The Ombudsman appears to have ruled that the insurer has the right to set the terms of the policy.

    How is it a DWP issue? Do you think he should be entitled to ESA of some description?
    • calcotti
    • By calcotti 8th Nov 18, 7:01 PM
    • 940 Posts
    • 651 Thanks
    calcotti
    Is the case that having had his employment terminated he is no longer entitled to CB ESA only IR ESA and the family means preclude his receiving this?

    Otherwise, he would be entitled to the ESA but any amount over 85 would be subject to a 50% deduction?

    It appears that he is not entitled to ESA of any description but regardless of this, the policy terms permit the insurance company to deduct an amount in respect of full(?) CB ESA.

    The Ombudsman appears to have ruled that the insurer has the right to set the terms of the policy.

    How is it a DWP issue? Do you think he should be entitled to ESA of some description?
    Originally posted by xylophone
    Termination of employment makes no difference to ESA entitlement. If he meets the qualifying health conditions he continues to qualify. The issue is that the payments by the insurance company are treated in the same way as pension income because the claimant did not pay the required portion of the premiums. The amount of PHI is over 306.50 which wipes out the contribution based maximum amount of 110.75.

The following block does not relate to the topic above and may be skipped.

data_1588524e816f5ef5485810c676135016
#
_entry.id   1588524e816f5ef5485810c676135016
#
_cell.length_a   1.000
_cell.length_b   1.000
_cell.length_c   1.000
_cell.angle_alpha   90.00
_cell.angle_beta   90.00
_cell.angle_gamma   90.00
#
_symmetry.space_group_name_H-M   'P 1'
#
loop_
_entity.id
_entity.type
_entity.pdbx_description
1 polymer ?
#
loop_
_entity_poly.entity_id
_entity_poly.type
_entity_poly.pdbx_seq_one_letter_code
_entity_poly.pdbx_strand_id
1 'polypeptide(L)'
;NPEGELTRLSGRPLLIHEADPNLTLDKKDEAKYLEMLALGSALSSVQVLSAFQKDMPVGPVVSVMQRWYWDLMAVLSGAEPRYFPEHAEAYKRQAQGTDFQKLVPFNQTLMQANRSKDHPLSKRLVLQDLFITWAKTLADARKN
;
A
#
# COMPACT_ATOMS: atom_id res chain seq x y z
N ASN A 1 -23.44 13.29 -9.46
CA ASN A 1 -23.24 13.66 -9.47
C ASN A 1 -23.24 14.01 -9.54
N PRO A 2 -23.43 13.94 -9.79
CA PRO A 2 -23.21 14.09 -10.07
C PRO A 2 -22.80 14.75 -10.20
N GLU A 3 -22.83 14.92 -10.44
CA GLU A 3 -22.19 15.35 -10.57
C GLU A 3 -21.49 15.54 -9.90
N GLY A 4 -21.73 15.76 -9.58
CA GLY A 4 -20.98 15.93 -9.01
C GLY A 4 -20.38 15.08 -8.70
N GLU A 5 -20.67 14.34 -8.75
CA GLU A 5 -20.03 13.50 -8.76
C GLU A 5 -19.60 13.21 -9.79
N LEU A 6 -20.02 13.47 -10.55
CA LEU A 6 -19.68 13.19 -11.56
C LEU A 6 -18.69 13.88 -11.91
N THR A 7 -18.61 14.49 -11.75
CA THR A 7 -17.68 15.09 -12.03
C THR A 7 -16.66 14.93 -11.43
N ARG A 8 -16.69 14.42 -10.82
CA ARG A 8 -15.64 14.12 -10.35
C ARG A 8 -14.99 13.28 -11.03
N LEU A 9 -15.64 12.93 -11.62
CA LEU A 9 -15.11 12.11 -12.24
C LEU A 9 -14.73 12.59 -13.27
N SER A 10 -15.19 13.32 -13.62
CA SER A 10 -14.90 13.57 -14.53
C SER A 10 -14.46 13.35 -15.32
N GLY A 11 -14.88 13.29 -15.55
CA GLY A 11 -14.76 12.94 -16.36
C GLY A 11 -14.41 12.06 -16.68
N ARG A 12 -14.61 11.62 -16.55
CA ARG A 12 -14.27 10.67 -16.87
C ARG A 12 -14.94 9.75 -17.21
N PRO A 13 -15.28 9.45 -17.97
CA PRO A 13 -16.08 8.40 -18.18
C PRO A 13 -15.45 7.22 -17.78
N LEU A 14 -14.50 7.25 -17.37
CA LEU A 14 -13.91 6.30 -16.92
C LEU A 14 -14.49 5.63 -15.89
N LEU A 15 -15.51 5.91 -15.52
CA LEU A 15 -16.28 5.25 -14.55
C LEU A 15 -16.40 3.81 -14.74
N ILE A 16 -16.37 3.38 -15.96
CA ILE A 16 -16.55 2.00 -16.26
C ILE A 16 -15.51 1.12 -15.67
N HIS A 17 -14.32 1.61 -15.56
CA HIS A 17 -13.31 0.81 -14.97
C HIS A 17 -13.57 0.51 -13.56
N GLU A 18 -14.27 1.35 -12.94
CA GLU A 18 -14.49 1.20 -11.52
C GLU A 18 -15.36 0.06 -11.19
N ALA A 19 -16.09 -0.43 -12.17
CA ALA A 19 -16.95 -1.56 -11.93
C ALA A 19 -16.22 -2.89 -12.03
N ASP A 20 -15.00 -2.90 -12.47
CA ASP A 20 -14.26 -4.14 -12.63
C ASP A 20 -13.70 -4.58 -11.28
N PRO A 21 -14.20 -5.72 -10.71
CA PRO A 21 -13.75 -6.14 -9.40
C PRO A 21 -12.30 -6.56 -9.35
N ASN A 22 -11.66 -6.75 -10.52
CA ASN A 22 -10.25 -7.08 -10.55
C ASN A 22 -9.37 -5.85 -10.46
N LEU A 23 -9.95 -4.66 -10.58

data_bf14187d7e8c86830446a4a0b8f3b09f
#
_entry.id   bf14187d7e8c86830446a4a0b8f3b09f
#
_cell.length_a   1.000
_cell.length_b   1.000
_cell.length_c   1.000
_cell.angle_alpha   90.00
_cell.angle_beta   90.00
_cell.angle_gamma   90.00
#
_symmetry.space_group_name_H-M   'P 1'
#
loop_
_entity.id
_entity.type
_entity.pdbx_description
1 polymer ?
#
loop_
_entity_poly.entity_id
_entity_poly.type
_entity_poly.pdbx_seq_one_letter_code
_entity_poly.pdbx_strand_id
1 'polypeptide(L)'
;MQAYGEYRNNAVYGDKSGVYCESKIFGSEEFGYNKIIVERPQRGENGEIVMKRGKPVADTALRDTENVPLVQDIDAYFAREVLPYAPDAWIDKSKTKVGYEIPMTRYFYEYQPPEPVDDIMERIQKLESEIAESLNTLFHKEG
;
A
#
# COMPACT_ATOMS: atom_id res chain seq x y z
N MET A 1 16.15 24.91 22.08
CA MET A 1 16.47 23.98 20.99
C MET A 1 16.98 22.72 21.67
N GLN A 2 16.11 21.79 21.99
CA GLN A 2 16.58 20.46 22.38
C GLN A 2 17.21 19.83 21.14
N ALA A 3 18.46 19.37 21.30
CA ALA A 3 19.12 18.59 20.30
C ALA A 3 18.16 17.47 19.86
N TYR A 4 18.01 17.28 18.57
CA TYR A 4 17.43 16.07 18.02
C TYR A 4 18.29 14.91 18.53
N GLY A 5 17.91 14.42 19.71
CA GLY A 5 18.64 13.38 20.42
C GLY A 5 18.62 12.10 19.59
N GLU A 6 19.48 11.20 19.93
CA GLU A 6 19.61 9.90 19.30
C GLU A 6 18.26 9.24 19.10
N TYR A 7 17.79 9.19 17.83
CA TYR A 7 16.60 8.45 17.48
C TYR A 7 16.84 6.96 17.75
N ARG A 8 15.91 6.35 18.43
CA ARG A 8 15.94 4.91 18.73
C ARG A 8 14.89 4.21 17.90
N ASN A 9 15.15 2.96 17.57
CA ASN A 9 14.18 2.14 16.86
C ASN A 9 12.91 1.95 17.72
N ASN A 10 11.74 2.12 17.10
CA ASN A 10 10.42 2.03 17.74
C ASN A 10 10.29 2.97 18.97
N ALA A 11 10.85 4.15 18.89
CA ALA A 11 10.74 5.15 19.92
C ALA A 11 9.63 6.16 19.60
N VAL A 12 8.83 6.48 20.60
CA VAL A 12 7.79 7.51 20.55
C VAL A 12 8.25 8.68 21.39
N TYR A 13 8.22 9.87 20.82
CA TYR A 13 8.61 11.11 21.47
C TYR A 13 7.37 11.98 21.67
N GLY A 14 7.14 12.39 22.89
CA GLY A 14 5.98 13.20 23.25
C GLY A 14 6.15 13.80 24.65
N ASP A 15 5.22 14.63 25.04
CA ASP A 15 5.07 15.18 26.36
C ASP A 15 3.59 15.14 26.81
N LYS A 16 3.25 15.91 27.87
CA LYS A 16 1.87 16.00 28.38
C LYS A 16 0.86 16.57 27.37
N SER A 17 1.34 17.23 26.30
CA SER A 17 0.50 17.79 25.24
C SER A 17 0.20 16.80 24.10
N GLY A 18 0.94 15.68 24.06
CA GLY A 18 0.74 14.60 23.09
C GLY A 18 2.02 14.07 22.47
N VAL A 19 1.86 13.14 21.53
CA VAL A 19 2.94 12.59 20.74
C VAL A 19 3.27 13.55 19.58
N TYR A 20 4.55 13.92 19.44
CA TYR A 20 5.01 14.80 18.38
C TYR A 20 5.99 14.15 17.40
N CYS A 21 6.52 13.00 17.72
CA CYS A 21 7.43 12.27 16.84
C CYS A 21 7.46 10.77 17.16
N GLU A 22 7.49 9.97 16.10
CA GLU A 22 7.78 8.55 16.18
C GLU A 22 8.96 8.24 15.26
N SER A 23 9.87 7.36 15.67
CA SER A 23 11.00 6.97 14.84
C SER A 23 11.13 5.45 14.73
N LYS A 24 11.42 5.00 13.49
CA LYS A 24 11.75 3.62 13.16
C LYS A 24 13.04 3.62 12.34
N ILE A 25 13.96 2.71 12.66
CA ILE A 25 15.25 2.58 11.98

I don’t the OP is challenging the loss of ESA, what they are highlighting is the injustice of the insurers deducting a notional ESA entitlement from the amount the insurers pay notwithstanding that no such ESA entitlement exists precisely because of the insurance.
    Last edited by calcotti; 08-11-2018 at 7:04 PM.
    • xylophone
    • By xylophone 8th Nov 18, 8:24 PM
    • 27,381 Posts
    • 16,372 Thanks
    xylophone
    Termination of employment makes no difference to ESA entitlement. If he meets the qualifying health conditions he continues to qualify. The issue is that the payments by the insurance company are treated in the same way as pension income because the claimant did not pay the required portion of the premiums. The amount of PHI is over 306.50 which wipes out the contribution based maximum amount of 110.75.

    Then the OP continues to qualify for CB ESA but his employment having terminated, he must now claim on the PHI as an individual who did not pay 50% of the premium.

    This means that under the law, the payment must be treated as a pension by the DWP - there is no option.